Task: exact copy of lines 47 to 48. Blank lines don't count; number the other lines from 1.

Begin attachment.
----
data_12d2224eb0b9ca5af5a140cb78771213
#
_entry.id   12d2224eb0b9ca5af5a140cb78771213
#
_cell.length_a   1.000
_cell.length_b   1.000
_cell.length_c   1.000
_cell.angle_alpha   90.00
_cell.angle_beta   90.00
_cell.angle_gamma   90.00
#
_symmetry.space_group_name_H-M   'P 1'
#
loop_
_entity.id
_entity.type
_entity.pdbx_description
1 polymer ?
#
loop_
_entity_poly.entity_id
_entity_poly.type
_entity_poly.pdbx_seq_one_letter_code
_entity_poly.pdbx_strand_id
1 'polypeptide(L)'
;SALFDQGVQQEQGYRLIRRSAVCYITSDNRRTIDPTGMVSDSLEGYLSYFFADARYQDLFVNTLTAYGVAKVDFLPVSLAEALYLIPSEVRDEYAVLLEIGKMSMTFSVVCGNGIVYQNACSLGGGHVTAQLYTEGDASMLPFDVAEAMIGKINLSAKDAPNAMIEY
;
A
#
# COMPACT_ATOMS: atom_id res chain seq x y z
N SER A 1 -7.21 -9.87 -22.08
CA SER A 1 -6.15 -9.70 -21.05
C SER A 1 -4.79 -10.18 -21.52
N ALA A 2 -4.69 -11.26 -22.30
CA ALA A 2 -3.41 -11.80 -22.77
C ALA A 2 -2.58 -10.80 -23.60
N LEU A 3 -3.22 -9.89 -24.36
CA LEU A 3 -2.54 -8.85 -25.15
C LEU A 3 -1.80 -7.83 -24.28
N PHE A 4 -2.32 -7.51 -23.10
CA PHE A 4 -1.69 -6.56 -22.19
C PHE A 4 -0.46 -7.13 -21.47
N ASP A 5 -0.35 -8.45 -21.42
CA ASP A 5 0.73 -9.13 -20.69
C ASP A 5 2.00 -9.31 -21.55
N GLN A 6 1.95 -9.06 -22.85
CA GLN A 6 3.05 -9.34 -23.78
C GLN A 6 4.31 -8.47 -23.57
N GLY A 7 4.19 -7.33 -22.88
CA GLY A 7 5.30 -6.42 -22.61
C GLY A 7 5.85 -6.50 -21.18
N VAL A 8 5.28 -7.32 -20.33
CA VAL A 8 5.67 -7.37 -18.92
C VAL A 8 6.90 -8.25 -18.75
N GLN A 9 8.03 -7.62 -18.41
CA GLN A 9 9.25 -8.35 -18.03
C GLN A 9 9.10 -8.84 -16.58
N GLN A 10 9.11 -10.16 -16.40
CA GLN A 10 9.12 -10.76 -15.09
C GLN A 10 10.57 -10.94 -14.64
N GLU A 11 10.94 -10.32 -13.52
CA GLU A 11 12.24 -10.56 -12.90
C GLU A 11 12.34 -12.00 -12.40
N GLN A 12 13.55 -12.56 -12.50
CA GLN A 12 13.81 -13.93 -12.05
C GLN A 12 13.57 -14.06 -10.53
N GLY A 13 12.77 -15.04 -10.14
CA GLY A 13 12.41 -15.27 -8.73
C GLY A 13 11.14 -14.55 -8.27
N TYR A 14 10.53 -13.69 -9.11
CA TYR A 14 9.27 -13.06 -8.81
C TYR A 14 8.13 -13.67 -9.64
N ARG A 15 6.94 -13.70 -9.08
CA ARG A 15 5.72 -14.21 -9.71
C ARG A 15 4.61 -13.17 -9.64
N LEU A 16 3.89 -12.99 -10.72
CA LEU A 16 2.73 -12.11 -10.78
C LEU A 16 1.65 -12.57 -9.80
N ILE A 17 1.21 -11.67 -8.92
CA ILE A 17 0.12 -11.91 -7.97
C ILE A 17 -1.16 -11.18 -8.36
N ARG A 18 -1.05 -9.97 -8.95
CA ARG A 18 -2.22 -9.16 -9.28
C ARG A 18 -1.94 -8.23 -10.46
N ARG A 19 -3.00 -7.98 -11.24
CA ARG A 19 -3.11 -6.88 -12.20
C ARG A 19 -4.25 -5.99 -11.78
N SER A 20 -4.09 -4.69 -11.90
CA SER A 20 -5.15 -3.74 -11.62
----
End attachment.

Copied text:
CA GLN A 6 3.05 -9.34 -23.78
C GLN A 6 4.31 -8.47 -23.57